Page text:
Re Glass

From: richard (
Date: Fri 13 Feb 1998 - 12:10:27 EET

Thanks to one and all for your replies.

A couple of things I would like to add:

The importance of the flat clear glass techniques developed in the mid
to late 17th century was that they enabled *really* flat glass to be
made. The prime importance of being able to produce big flat mirrors
back then was, curiously enough, vanity. Louis the whatever (the Sun
King) pushed the technology forward when he commissioned his Hall of
Mirrors in Versaille. Those dandies wanted to look at themselves from
all sorts of different angles, and they needed mirrors that weren't
going to show them twisted and distorted (even a little bit). These big
mirrors were also wanted to help light up these enourmous halls.

I don't believe metal mirrors were much use beyond the hand mirror

Bottle glass windows are the sort where you blow glass against a flat
surface - as a couple of people described. It's sort of flat - and I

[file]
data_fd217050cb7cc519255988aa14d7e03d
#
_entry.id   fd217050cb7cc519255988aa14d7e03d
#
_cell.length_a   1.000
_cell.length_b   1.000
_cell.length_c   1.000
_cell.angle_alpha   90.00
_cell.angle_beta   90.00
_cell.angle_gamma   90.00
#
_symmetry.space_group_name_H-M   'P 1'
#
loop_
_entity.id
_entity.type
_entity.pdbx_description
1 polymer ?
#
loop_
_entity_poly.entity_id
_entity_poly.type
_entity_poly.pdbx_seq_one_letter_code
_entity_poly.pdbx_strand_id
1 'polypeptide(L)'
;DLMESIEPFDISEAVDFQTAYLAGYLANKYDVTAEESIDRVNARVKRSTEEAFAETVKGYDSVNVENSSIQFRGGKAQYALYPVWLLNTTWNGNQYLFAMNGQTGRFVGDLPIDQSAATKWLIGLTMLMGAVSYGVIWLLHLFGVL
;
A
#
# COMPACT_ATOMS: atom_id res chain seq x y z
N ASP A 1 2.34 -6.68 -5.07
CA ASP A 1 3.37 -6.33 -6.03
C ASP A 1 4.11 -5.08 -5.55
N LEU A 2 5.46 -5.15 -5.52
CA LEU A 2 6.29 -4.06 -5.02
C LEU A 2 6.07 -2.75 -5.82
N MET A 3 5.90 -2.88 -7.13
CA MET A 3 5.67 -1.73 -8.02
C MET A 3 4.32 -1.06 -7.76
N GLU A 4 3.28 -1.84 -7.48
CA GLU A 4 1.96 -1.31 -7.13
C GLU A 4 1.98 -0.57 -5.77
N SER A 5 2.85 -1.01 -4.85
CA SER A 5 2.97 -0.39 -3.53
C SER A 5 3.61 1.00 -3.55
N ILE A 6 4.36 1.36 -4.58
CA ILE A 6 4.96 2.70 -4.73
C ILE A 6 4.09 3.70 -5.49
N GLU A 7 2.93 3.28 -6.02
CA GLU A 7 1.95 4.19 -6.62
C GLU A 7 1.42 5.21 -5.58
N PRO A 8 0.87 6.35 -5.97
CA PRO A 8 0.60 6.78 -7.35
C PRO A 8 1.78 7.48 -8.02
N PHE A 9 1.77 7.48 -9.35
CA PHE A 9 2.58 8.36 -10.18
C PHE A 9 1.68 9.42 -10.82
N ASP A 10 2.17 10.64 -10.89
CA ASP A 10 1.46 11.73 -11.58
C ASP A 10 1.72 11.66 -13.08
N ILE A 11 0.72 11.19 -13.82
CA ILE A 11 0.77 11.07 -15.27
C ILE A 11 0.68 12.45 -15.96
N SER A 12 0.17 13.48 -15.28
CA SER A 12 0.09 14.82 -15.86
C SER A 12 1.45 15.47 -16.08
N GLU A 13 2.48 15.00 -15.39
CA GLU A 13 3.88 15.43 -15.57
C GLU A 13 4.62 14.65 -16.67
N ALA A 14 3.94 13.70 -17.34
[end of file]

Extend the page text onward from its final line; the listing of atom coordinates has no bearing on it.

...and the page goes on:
believe has a characteristic bobbly bit in the middle.

Clear glass was developed out of the need to move from charcoal smelting
to coal smelting. This happened in the mid 1600s again when there was a
lack of wood (it was all being requisitioned by the navy to build
ships). Moving to coal smelting meant using covered pots to hold your
glass in (to stop the coal impurities getting in). That meant you
couldn't stir it, which meant you had to develop a better mixture for
your glass. This was how flint glass was born, which was clearer,
another sort (clearer still) followed (but I can't remember what it

There is a shortage of wood in Glorantha, so charcoal smelting probably
doesn't happen. Coal smelting would have followed the path above, but

smelting using magical fires could cause all sorts of things.

Sextants, BTW, are useful in map making too.

Incidentally, my reason for asking about this is that I'm designing the
ancient Zola Fel temple in the rubble for my campaign. I was wondering
whether windows could be used to allow the "fish" priests to look in on
the non-fish activities (a sort of reverse Sea Life Center). Bottle
glass would be fine, though you would want it as transparent as
possible. It would need to be re-inforced if it was going to be deep.


- --
Richard Develyn Tel: (UK)-1732-743591
Principal Architect / Development Manager Fax: (UK)-1732-743597
Network People International


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